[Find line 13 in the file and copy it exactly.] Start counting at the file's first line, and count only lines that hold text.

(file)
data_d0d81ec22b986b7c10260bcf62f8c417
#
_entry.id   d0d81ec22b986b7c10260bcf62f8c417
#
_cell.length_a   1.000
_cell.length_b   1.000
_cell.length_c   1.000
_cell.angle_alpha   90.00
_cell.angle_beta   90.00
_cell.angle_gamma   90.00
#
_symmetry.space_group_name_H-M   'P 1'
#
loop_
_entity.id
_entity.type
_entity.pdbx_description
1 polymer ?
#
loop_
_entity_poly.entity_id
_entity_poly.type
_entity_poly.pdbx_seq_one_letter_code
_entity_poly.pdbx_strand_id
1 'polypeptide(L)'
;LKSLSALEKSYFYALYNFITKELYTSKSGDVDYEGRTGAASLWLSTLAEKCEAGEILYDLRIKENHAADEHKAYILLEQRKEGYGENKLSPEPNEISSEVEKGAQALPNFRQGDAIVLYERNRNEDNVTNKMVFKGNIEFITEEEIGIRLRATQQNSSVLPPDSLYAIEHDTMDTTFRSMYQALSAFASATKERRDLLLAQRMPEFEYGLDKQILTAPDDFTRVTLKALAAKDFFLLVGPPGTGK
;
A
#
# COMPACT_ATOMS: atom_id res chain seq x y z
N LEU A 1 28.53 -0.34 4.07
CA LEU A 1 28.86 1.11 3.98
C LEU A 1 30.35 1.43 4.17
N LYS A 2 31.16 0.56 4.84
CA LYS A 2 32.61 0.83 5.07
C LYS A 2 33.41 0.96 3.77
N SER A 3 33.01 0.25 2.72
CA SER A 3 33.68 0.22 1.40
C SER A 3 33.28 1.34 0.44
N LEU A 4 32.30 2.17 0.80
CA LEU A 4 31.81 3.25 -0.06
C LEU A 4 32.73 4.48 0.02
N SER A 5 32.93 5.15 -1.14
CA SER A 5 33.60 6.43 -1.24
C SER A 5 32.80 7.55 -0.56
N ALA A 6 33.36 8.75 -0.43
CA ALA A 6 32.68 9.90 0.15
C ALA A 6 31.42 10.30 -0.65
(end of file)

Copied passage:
#